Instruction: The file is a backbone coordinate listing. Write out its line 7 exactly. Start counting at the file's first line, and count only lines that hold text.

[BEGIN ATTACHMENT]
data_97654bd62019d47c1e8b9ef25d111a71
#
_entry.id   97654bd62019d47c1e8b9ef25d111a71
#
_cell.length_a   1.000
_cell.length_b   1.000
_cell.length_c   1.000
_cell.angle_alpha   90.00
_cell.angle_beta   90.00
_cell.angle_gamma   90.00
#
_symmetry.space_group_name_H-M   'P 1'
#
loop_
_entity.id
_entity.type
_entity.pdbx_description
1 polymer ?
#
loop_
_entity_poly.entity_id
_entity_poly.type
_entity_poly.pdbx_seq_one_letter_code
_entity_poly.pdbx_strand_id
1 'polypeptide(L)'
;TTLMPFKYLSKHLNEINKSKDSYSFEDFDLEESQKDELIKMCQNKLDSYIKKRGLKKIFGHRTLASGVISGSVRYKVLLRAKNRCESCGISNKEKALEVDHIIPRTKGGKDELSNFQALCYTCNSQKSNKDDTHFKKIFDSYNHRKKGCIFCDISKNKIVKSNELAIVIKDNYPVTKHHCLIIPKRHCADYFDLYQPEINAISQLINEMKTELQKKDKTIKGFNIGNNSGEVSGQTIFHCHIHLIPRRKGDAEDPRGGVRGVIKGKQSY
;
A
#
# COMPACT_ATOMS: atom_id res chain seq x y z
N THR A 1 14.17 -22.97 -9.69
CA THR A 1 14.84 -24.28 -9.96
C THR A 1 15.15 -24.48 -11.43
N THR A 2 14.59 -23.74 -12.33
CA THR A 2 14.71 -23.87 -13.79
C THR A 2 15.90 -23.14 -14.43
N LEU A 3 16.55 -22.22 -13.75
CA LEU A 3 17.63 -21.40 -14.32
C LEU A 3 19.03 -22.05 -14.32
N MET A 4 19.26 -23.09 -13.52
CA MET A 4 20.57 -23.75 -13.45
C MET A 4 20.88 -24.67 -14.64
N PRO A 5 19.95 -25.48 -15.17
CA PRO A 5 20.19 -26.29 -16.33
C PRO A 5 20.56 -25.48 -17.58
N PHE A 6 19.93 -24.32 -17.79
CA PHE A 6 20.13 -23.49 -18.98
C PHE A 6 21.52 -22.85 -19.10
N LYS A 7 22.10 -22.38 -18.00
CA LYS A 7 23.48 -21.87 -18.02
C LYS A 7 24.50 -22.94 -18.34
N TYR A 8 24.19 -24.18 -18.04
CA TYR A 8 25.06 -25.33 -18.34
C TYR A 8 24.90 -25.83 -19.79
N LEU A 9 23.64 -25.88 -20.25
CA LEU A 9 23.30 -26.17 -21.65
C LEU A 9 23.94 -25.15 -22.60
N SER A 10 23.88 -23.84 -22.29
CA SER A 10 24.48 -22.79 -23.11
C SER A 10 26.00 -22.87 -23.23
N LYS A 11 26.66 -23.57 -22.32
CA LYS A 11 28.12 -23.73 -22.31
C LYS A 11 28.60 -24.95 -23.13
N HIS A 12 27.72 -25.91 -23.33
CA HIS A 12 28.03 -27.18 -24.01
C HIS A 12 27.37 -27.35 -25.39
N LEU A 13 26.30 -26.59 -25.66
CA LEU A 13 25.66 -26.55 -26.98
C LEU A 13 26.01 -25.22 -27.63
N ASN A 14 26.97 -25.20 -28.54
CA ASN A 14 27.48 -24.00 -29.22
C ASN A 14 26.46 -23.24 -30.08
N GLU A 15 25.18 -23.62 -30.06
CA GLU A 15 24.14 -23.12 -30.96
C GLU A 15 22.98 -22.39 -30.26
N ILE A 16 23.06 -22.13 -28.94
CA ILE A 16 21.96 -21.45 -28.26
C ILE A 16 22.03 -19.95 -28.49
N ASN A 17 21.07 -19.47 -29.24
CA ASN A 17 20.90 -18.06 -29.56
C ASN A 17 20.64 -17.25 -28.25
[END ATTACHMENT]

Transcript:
_cell.length_c   1.000